Sizzling Book Club Pick for December: Sorcery & Cecelia, Or The Enchanted Chocolate Pot

Sorcery and Cecelia, or The Changed Chocolate Pot - a fantasy Regency romance in epistolary style

Time to announce the December book club pick! I went with something a little different, but something that I know many of you already love. Our selection is Sorcery and Cecelia, or The Enchanted Chocolate Pot by Patricia C. Wrede and Caroline Stevermer.

Here's the summary:

Since they were children, cousins Kate and Cecelia have been inseparable. But in 1817, as they approach adulthood, their families force them to spend a summer apart. As Cecelia fights boredom in her small country town, Kate visits London to mingle with the brightest lights of English society.

Sorcery and Cecelia - ebook cover (a pot of ink and quill on a parchment background) At the initiation of a powerful magician into the Royal College of Wizards, Kate finds herself alone with a mysterious witch who offers her a sip from a chocolate pot. When Kate refuses the drink, the chocolate burns through her dress and the witch disappears. It seems that strange forces are convening to destroy a beloved wizard, and only Kate and Cecelia can stop the plot.

But for two girls who have to contend with the pressures of choosing dresses and beaux for their debuts, deadly magic is only one of their concerns.

The story is told in epistolary style with letters back and forth that are terribly easy to sink into. There's magic adjacent to Regency manners, romance and mystery – there's a lot to enjoy in this book, y'all.

The book is available digitally and in paperback. As always, All Romance eBooks is offering the 50% eBook Buck rebate if you use code SBTBARE at checkout. Plus, since Open Road Media is the digital publisher, coupons are welcome (Yay!).

The rebate will be valid from December 1-14, 2012.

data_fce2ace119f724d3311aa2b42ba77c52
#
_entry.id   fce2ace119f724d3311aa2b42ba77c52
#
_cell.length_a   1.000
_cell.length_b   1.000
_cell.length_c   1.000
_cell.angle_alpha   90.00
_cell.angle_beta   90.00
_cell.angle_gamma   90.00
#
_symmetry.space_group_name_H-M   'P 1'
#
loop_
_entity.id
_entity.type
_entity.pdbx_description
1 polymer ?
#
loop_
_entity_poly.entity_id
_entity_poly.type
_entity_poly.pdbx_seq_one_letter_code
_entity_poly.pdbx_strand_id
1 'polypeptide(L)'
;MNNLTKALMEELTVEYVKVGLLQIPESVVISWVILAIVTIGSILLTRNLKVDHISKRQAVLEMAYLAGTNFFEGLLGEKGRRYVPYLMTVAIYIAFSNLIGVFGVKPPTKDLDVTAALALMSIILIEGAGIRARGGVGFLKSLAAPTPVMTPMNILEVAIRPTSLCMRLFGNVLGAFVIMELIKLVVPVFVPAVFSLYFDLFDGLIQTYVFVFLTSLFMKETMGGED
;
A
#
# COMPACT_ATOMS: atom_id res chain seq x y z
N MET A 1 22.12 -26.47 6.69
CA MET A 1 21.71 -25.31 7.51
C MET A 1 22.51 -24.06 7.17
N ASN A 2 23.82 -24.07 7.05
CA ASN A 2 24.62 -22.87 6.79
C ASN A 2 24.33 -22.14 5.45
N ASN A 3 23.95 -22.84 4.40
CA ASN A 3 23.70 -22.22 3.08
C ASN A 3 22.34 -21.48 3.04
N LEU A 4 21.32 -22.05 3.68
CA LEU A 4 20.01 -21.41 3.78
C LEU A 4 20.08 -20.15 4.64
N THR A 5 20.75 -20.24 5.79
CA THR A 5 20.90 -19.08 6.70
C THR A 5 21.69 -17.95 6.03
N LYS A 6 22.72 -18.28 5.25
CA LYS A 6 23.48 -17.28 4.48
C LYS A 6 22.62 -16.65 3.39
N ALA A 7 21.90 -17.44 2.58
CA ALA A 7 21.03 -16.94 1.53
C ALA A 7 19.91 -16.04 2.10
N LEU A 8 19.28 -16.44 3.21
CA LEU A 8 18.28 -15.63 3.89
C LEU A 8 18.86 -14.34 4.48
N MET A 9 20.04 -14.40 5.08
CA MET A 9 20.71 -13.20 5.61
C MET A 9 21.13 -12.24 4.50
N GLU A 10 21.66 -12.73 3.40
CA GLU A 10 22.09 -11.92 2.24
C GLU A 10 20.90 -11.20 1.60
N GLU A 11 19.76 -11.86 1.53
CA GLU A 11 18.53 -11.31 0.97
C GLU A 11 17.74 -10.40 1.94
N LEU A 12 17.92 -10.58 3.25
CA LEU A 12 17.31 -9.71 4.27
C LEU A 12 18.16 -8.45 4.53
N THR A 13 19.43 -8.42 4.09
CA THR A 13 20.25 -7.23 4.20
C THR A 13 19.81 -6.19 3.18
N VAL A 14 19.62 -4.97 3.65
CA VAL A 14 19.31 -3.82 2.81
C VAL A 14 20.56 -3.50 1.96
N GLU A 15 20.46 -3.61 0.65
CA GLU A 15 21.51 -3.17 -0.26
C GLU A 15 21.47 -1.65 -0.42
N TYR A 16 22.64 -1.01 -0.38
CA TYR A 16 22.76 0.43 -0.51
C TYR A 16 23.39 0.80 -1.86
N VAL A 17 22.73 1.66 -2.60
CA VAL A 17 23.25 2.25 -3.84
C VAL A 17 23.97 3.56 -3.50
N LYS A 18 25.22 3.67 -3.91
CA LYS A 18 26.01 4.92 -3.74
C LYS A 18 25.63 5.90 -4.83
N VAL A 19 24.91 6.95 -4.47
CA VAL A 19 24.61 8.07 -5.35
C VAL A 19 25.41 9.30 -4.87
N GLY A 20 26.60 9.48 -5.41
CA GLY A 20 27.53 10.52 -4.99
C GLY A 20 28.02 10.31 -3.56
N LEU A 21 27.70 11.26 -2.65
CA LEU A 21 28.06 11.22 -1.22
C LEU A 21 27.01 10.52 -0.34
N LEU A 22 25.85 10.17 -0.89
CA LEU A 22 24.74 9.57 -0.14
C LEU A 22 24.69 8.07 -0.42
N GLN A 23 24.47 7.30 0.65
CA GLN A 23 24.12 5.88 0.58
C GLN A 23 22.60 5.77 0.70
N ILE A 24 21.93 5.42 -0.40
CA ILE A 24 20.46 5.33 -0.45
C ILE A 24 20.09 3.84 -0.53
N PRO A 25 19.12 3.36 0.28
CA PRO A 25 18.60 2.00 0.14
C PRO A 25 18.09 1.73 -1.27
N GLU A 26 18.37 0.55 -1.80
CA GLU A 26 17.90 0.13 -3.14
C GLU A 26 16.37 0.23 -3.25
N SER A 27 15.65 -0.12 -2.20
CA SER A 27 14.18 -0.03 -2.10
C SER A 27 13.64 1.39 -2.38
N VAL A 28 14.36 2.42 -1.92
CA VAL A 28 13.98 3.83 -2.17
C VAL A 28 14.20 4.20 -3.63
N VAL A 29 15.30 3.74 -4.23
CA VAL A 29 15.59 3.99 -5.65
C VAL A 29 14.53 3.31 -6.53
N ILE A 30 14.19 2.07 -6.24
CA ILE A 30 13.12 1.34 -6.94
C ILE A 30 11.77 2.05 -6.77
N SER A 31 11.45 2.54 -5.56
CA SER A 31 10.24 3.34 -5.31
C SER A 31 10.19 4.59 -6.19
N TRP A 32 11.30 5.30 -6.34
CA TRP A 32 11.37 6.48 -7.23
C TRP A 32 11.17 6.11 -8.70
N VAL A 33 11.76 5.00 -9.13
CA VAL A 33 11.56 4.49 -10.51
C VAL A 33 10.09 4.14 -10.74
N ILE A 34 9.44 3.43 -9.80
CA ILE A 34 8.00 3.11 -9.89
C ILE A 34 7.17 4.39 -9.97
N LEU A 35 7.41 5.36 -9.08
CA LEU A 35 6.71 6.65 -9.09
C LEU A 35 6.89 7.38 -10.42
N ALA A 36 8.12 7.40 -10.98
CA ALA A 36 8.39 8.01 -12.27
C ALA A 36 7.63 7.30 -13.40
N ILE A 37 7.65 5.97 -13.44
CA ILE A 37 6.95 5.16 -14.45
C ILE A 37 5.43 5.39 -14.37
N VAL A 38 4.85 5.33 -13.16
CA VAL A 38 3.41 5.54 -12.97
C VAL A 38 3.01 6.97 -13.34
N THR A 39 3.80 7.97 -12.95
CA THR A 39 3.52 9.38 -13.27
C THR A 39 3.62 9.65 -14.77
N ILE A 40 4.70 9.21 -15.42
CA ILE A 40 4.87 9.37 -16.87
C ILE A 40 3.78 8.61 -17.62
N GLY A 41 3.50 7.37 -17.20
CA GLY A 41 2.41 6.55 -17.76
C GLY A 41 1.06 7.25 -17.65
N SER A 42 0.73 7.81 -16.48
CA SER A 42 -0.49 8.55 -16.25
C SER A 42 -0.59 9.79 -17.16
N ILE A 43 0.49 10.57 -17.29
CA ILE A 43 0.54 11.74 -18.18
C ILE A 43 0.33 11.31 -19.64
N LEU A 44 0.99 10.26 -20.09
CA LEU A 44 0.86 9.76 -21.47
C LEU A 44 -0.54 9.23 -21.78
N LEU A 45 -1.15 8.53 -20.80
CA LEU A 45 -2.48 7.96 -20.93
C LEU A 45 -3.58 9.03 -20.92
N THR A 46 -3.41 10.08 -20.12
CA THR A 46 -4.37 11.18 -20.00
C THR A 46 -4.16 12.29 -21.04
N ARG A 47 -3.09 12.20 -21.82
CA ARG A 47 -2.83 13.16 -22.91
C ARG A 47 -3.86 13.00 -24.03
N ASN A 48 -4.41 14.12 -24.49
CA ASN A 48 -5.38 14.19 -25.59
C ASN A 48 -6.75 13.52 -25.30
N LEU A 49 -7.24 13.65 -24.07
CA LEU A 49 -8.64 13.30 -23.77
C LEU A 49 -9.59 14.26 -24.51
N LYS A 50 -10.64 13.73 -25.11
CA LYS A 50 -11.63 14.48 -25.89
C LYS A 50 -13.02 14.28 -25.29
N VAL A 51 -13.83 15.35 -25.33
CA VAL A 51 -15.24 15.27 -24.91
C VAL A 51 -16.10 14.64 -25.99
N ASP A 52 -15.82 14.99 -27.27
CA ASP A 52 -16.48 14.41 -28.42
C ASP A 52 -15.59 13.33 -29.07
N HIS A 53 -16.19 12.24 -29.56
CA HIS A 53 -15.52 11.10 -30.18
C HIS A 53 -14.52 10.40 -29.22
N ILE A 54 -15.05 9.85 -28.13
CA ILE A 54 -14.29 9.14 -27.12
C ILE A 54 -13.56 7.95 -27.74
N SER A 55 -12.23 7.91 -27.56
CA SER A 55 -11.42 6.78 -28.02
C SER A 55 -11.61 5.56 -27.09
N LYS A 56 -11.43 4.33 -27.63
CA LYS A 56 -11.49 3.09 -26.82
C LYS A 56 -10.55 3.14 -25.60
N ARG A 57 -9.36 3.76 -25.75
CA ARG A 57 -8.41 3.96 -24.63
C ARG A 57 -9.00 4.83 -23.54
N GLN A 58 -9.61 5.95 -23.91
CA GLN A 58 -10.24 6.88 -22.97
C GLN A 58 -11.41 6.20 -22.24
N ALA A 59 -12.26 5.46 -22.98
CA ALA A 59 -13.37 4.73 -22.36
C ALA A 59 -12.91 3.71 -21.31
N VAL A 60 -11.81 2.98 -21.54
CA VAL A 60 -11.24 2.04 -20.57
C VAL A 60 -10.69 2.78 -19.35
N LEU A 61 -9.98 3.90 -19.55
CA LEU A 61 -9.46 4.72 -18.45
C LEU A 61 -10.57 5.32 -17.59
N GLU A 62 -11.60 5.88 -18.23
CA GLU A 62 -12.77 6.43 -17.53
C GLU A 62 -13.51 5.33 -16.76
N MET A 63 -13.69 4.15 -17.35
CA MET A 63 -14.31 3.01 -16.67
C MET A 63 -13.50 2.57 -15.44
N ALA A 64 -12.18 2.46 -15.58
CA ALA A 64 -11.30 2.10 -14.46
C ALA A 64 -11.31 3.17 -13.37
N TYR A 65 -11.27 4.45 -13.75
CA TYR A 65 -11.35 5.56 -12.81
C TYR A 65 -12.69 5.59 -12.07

And if paper is your preference, you can find a copy at Amazon, BN, or your local independent bookseller, or perhaps your local library. (That's a US library link – if there's a website that collates other library catalogs in other countries, please let me know!) 

I'm working on setting up a chat date and as soon as I have details I will let you know.

I hope you give this book a try if you've never read it, and if you already have, that you'll join us for the chat. This is an immensely creative and delightful book, and I hope you enjoy it.


General Bitching...

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  1. 1
    Rebekah Ward says:

    I love Sorcery and Cecelia!  So much.  So, so, so, so much!

  2. 2

    I can’t believe the library actually has a copy of a book club pick.  i might actually get to participate in the chat this month!

  3. 3

    …. whoa. This actually sounds relevant to my interests. :)

  4. 4
    cleo says:

    I love this book and I’m so, so glad that it’s found an audience.  I read it way back when it first came out, and it seemed like my roommates and I were the only people on the planet who’d even heard of it.  And now it’s been re-released, with a snazzy cover, and 2 sequels, and it’s the SBTB book club choice.  Woo-hoo!

  5. 5
    SB Sarah says:

    I’ve been trying to mix up the book club picks with new and older titles so there’s a greater chance that they’re in the library. I’m glad your library has a copy! YAY!

  6. 6
    SB Sarah says:

    I’m so happy y’all are excited! This book will charm you right out of your pelisse.

  7. 7
    CarrieS says:

    This has been on my TBR pile FOREVER – am so excited!

  8. 8
    GHN says:

    Loved this book when I first read it – and the follow ups are also fun. So CarrieS, nip this book right out of that TBR pile and get ready for some good, lighthearted fun!

  9. 9

    My library rarely has anything i want to read.  Mayor Bloomberg cut the funds to the libraries in Brooklyn and Queens, so we rarely get books.  As it is, only 3 libraries have this book, so I actually have to wait for it to arrive.  The November book only arrived on Thursday and I only found it because of a typo. smh. i wonder how many other books were actually in there that i didn’t see because of typos.

  10. 10
    ridiculousspider says:

    Woo!  I actually bought this last month.  I think it was mentioned in a previous post on here.  It sounds awesome.  Can’t wait to read it.

  11. 11
    snarkhunter says:

    I love this book SO MUCH.

  12. 12
    Lostshadows says:

    :D I added that to my tbr pile a few months ago.

  13. 13
    Pheebers says:

    Can All Romance books be read on a kindle?

  14. 14

    I just finished reading Sorcery and Cecelia, and I loved it. I’m excited for the chat!

  15. 15

    Yes, you can read All Romance books on your Kindle. You just have to buy them in Kindle format and then transfer them to your reader via USB. The extra pain-in-the-ass steps are the reason I almost always end up buying the books from Amazon. If you have a Kindle Fire, though, you can download the books from AR as PDFs and open them without any trouble.